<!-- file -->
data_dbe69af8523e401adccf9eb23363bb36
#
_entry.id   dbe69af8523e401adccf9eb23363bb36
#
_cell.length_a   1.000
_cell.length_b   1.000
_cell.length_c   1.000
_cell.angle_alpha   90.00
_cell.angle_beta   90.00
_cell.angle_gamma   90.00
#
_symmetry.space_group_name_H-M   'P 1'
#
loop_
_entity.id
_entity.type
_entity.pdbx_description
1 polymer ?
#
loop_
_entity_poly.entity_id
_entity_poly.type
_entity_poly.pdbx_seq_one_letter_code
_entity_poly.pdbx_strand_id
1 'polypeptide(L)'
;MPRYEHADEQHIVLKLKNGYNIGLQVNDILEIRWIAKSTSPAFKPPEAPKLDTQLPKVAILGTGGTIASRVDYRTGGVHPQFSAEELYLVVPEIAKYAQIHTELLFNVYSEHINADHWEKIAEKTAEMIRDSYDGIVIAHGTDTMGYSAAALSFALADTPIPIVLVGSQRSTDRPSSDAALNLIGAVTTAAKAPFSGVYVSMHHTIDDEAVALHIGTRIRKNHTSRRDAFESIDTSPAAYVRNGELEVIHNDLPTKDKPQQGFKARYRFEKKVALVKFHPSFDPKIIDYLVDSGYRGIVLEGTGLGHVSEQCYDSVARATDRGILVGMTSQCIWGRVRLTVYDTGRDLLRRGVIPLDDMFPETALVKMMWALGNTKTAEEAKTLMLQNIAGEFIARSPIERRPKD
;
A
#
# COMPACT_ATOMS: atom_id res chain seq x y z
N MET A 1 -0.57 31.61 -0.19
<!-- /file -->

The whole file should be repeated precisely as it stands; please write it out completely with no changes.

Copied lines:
data_dbe69af8523e401adccf9eb23363bb36
#
_entry.id   dbe69af8523e401adccf9eb23363bb36
#
_cell.length_a   1.000
_cell.length_b   1.000
_cell.length_c   1.000
_cell.angle_alpha   90.00
_cell.angle_beta   90.00
_cell.angle_gamma   90.00
#
_symmetry.space_group_name_H-M   'P 1'
#
loop_
_entity.id
_entity.type
_entity.pdbx_description
1 polymer ?
#
loop_
_entity_poly.entity_id
_entity_poly.type
_entity_poly.pdbx_seq_one_letter_code
_entity_poly.pdbx_strand_id
1 'polypeptide(L)'
;MPRYEHADEQHIVLKLKNGYNIGLQVNDILEIRWIAKSTSPAFKPPEAPKLDTQLPKVAILGTGGTIASRVDYRTGGVHPQFSAEELYLVVPEIAKYAQIHTELLFNVYSEHINADHWEKIAEKTAEMIRDSYDGIVIAHGTDTMGYSAAALSFALADTPIPIVLVGSQRSTDRPSSDAALNLIGAVTTAAKAPFSGVYVSMHHTIDDEAVALHIGTRIRKNHTSRRDAFESIDTSPAAYVRNGELEVIHNDLPTKDKPQQGFKARYRFEKKVALVKFHPSFDPKIIDYLVDSGYRGIVLEGTGLGHVSEQCYDSVARATDRGILVGMTSQCIWGRVRLTVYDTGRDLLRRGVIPLDDMFPETALVKMMWALGNTKTAEEAKTLMLQNIAGEFIARSPIERRPKD
;
A
#
# COMPACT_ATOMS: atom_id res chain seq x y z
N MET A 1 -0.57 31.61 -0.19